How would one convert the following to Swift from Objective-C?

if (myVar) return;

Swift does not use parentheses around the conditional, however the following code gives an error.

if myVar return 
  • 5
    Unlike Objective C, braces are mandatory while using if statements in Swift. The reason behind this is to make the code safer. – ZeMoon Jun 11 '14 at 9:01
  • you have to add the braces {} for all branches, but the parenthesis are optional (), you can keep them if you'd like to. – holex Jun 11 '14 at 12:59
up vote 38 down vote accepted

In Swift the braces aren't optional like they were in Objective-C (C). The parens on the other hand are optional. Examples:

Valid Swift:

if someCondition {
    // stuff
}

if (someCondition) {
    // stuff
}

Invalid Swift:

if someCondition 
    // one liner

if (someCondition)
    // one liner

This design decision eliminates an entire class of bugs that can come from improperly using an if statement without braces like the following case, where it might not always be clear that something's value will be changed conditionally, but somethingElse's value will change every time.

Bool something = true
Bool somethingElse = true

if (anUnrelatedCondition) 
    something = false
    somethingElse = false

print something // outputs true
print somethingElse // outputs false
  • 7
    One example of a widely publicized bug which is related to this, is Apple's SSL/TLS bug, while Swift was in development. I sometimes wonder if this design decision was made because of that, or if it's just coincidental. It's an interesting detail of Swift, since it's very uncommon for "C like" languages to enforce a coding style. – Jonas Feb 5 '15 at 12:29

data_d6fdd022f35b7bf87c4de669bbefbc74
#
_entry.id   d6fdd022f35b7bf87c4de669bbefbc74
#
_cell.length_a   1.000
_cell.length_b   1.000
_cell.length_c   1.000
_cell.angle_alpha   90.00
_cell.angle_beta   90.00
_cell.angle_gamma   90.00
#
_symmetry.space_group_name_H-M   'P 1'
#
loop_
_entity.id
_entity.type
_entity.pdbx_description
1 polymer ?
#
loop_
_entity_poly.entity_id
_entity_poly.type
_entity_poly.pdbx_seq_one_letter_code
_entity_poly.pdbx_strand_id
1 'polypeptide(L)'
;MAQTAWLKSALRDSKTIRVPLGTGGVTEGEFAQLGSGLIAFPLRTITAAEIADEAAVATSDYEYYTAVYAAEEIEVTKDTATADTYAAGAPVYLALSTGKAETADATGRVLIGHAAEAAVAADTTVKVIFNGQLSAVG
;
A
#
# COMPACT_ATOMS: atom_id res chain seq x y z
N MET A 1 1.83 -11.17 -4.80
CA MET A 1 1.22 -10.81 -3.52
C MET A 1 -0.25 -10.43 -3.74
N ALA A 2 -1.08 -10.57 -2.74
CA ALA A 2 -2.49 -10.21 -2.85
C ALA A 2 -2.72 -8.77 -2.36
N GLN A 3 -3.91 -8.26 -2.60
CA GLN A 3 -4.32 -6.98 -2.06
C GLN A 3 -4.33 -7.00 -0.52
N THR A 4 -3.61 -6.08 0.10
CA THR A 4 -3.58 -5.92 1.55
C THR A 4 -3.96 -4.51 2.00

• Apple's SSL/TLS bug - doesn't indicate that single line If's are the problem. It clearly shows that CMD+V should not use "Key-delay" and "key-repeat" setting of keyboard and should paste only once. Try copying one line of text and press CMD+V a little longer than usual. That's unless, developer purposely put two consecutive "goto fail;" assuming to work in a single if block, to make sure that if in case the control pointer does not obey the first time, repeating a second time would help. "You still here ???? I have already told you to goto fail.... GOTO FAIL this instant !!!" – Nikhil Mathew Aug 2 '16 at 19:10
  • You can't put parenthesis around if let statements. – Iulian Onofrei Nov 30 '17 at 22:36

Well as the other guys also explained that braces are a must in swift. But for simplicity one can always do something like:

let a = -5

// if the condition is true then doThis() gets called else doThat() gets called
a >= 0 ? doThis(): doThat()

func doThis() {
    println("Do This")
}

func doThat() {
    println("Do That")
}

One-line if, one-line while and one-line for are considered a bad style by many developers because they are less readable and allegedly a source of many errors.

Swift solved the conundrum by forbidding one-line flow control statements; the braces are non-optional...

if someCondition {
     // stuff
}

Of course, you can still do

if someCondition { return }

There are also implementation reasons. Having the parentheses around the condition as optional makes the parsing much harder. Enforcing braces simplifies parsing again.

  • "Alleged" is about right. With conventions such as consistent use of Allman braces and indentation, it was already very preventable. – Peter DeWeese Jul 26 '14 at 1:45

You can use new Nil-Coalescing Operator, since Swift 3 in case when you need just set default value in case of if fails:

let someValue = someOptional ?? ""

In case if someOptional is false, this operator assign "" to someValue

var dataDesc = (value == 7) ? "equal to 7" : "not equal to 7"

Here is a simple solution i used in my projects.

Swift 3+

var retunString = (state == "OFF") ? "securityOn" : "securityOff"

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